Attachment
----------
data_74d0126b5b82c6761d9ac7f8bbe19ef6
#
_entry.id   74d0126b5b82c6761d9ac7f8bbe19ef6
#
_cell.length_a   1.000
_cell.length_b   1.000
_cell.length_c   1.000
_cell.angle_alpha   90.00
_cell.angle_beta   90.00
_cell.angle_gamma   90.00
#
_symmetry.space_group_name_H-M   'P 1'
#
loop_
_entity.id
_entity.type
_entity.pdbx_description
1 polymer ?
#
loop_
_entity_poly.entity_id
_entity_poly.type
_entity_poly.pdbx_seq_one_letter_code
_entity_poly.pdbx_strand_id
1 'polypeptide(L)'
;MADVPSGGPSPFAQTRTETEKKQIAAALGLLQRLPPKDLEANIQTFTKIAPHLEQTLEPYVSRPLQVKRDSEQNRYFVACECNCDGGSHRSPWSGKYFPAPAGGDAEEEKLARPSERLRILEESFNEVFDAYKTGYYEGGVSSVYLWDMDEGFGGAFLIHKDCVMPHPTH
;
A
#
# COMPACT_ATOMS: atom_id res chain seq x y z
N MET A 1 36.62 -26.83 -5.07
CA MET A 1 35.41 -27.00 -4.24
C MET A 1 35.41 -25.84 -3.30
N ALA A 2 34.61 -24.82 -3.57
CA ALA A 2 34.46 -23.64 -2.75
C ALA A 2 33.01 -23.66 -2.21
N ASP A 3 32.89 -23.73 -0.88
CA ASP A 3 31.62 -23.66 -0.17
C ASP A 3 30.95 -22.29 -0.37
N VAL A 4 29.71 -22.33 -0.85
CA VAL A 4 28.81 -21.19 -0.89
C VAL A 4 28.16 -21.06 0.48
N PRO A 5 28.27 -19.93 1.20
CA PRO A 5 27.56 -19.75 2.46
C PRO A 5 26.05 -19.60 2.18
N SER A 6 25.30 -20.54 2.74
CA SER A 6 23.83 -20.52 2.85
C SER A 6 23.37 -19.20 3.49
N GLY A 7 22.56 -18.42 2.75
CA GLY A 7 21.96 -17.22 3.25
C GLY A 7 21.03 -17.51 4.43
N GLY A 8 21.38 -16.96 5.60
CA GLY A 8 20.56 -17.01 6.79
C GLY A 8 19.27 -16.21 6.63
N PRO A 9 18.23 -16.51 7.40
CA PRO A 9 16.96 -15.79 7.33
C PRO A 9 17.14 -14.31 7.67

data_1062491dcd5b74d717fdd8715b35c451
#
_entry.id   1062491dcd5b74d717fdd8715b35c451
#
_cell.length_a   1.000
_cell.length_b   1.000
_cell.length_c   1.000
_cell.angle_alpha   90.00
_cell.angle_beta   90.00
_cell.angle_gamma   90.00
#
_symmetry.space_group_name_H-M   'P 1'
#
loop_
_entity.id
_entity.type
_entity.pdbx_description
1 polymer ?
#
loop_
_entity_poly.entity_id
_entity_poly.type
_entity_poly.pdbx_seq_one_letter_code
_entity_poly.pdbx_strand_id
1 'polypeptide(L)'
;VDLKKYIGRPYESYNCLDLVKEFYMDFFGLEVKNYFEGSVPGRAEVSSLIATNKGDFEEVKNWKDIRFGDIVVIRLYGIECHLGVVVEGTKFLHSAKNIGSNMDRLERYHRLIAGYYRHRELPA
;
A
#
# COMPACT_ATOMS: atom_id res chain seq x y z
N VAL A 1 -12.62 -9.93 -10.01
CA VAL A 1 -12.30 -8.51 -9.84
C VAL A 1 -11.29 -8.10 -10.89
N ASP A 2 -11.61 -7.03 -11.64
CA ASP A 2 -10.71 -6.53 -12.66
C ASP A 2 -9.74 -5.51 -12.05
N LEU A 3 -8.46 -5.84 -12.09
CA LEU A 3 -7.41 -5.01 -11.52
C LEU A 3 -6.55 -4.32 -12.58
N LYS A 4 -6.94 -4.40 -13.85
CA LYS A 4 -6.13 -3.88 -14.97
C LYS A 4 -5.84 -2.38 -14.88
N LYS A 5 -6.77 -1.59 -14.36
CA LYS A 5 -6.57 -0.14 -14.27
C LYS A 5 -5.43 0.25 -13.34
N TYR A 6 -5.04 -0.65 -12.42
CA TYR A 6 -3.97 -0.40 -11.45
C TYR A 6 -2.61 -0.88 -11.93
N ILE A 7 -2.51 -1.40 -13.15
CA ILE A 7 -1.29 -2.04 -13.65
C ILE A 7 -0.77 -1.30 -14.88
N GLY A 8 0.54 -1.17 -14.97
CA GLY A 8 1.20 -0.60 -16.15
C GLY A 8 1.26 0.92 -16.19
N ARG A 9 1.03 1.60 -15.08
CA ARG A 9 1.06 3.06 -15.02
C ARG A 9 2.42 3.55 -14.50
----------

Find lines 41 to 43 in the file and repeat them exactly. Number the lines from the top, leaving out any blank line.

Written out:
CA VAL A 4 28.81 -21.19 -0.89
C VAL A 4 28.16 -21.06 0.48
N PRO A 5 28.27 -19.93 1.20